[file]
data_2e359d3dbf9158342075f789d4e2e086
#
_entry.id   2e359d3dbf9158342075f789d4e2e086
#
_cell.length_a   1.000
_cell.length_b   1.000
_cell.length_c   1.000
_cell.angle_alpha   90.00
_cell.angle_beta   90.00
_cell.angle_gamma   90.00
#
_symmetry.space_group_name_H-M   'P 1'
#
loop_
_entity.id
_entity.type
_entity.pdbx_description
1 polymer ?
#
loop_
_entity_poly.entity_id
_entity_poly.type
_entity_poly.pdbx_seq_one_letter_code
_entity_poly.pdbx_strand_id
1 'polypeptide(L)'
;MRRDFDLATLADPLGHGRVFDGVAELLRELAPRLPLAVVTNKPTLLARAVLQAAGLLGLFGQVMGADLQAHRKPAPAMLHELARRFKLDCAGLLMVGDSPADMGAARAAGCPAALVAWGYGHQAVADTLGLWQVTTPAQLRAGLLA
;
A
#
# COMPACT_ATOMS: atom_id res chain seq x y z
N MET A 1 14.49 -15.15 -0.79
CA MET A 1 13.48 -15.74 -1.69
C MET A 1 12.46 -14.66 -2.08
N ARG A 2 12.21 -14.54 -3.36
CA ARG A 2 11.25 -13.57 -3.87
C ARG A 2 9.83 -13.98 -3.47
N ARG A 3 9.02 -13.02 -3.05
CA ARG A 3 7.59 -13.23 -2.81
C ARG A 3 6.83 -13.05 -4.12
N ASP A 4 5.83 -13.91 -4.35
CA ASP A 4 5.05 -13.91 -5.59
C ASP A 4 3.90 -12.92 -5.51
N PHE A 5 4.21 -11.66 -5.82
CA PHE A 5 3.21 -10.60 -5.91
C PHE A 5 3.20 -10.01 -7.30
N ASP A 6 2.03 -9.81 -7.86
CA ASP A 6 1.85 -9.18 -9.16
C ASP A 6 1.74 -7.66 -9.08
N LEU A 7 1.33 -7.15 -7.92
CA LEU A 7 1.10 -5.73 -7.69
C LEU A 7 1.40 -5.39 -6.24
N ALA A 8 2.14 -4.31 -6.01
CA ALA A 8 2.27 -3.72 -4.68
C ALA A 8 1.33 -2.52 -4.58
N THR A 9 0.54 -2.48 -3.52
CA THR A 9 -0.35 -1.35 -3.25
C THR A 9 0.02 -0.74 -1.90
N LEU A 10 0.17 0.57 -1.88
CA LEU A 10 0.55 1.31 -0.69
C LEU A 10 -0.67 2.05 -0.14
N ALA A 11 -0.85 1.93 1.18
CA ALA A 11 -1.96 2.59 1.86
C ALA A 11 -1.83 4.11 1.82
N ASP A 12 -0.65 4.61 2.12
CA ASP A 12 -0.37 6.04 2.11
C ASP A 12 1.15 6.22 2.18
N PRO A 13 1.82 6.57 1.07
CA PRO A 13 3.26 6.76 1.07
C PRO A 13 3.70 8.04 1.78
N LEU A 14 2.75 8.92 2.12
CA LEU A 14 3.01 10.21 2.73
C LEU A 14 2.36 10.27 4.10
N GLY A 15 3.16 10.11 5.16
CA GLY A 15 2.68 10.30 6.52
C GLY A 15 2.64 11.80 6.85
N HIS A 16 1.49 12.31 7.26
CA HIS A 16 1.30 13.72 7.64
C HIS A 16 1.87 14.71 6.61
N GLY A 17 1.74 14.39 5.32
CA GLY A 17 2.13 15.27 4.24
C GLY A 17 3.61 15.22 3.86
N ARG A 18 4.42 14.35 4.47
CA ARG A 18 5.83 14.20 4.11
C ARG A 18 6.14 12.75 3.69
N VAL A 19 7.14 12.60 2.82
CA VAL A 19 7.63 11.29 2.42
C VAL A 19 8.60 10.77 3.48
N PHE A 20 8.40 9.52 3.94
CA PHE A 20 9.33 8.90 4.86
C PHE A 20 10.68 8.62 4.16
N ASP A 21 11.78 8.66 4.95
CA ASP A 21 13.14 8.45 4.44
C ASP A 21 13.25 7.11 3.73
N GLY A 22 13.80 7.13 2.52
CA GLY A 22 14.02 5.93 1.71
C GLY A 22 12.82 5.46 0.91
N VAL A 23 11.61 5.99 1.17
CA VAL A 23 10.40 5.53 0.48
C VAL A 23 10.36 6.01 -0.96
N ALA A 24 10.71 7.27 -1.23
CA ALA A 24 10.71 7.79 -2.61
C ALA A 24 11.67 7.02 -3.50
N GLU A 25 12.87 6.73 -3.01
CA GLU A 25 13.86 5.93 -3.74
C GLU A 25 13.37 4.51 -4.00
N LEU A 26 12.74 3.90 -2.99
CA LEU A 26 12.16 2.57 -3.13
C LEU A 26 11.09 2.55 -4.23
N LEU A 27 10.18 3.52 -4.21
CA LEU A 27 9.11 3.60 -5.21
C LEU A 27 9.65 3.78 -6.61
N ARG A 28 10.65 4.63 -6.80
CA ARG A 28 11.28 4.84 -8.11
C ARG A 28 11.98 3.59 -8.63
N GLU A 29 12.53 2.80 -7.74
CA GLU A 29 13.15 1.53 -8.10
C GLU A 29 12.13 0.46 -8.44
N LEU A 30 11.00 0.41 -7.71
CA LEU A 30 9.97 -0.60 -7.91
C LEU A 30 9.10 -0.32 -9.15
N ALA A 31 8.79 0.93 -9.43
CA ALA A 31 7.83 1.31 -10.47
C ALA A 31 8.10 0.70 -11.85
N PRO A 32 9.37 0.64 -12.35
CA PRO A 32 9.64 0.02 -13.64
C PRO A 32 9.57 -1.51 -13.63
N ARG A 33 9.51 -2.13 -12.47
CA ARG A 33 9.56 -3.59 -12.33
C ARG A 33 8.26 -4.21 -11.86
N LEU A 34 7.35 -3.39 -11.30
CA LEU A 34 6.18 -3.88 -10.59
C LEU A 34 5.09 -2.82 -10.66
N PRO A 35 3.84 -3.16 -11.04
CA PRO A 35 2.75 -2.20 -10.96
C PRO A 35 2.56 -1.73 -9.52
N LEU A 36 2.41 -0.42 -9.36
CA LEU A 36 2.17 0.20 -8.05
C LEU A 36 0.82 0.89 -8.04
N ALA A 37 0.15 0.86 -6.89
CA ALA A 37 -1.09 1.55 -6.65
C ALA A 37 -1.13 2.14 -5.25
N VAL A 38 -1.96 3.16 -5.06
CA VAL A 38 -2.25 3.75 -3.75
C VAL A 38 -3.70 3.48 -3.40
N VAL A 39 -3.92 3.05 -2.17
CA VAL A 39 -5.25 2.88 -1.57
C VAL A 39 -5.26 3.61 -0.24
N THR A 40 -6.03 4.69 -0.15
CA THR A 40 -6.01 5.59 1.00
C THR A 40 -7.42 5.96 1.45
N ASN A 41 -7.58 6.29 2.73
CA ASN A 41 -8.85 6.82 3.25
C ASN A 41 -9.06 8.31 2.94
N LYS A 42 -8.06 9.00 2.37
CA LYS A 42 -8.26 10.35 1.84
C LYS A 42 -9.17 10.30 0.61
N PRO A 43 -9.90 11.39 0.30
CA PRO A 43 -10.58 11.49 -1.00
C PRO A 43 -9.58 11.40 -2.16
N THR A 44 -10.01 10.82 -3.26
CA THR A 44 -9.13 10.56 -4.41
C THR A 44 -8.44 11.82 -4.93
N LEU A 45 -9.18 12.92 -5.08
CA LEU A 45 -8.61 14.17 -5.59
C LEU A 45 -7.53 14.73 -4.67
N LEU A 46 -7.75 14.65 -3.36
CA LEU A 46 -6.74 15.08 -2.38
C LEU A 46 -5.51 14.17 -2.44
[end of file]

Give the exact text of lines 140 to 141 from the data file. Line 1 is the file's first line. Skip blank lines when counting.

CA ALA A 37 -1.09 1.55 -6.65
C ALA A 37 -1.13 2.14 -5.25